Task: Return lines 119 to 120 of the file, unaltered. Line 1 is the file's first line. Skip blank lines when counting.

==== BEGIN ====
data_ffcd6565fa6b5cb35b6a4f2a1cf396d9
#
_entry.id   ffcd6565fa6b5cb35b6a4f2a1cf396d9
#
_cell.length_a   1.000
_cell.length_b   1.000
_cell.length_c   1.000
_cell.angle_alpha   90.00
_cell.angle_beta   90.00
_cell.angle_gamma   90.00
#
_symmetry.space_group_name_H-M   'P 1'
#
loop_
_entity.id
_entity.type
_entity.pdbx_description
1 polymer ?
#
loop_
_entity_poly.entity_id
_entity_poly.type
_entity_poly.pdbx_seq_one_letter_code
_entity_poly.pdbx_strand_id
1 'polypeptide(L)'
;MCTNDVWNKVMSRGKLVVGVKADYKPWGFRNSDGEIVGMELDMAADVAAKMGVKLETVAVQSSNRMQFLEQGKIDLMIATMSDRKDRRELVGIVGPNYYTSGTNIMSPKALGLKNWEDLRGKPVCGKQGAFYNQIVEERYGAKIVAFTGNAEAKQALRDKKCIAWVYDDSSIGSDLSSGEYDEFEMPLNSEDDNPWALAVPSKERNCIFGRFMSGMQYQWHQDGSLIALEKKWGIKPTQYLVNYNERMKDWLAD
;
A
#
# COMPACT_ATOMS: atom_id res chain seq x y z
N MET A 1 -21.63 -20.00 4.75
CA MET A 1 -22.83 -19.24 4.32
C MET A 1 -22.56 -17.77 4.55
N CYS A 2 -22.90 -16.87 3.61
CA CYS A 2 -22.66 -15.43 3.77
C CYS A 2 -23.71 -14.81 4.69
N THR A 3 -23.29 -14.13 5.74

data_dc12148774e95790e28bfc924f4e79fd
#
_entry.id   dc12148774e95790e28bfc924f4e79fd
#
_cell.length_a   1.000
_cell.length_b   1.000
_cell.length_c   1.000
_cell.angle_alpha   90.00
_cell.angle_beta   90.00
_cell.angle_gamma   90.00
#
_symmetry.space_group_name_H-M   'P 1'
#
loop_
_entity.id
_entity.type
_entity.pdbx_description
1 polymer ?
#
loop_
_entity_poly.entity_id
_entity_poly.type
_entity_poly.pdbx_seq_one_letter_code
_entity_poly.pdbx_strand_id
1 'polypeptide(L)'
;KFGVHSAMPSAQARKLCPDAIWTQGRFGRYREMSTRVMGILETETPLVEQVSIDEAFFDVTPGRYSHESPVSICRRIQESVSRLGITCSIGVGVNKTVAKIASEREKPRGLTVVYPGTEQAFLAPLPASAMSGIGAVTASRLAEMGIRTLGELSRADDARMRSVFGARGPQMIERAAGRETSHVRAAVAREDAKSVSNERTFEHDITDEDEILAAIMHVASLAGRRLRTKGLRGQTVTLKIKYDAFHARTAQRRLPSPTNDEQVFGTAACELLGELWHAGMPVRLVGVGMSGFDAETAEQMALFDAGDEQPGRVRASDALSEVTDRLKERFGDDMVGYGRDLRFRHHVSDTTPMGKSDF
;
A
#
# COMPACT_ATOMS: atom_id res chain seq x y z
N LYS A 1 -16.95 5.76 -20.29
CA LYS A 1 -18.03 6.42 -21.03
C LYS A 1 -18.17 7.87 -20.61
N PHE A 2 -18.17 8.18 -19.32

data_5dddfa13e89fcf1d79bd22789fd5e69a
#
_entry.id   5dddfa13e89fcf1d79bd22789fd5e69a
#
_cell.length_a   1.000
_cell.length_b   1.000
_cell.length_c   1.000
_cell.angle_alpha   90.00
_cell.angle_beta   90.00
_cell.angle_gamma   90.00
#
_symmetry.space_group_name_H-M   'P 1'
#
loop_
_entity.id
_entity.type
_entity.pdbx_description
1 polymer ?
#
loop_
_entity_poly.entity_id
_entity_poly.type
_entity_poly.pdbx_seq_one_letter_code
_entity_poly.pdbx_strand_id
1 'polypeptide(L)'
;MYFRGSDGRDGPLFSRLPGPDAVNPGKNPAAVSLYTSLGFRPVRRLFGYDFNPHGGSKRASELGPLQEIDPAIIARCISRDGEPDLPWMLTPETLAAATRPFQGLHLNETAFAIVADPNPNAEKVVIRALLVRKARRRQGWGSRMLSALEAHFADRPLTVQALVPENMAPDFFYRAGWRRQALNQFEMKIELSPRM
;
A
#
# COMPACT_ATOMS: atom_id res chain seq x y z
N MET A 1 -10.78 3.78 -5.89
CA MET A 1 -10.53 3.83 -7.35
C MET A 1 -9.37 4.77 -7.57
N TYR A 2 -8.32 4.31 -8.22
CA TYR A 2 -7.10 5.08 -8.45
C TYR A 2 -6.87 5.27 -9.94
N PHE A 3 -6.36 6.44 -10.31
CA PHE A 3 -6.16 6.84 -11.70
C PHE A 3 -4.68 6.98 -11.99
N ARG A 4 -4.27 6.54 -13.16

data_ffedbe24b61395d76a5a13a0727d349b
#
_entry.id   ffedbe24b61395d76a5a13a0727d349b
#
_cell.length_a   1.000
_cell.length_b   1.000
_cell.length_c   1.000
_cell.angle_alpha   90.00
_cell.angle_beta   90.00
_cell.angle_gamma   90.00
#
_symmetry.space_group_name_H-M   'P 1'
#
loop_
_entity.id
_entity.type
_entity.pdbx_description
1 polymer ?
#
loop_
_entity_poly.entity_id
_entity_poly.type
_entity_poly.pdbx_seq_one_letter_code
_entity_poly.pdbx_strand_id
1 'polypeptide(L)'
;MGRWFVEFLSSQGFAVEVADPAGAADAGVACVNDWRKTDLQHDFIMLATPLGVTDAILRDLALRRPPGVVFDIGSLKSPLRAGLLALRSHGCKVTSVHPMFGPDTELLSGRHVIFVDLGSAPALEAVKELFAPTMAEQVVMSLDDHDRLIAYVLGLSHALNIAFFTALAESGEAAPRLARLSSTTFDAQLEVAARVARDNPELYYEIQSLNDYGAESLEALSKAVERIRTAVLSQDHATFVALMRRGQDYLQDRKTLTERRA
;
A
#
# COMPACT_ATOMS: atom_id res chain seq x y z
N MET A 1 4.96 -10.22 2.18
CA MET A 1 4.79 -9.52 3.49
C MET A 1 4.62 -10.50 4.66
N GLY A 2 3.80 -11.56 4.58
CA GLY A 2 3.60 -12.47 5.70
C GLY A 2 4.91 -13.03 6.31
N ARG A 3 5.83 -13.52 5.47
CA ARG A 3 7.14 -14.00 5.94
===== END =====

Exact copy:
_cell.angle_alpha   90.00
_cell.angle_beta   90.00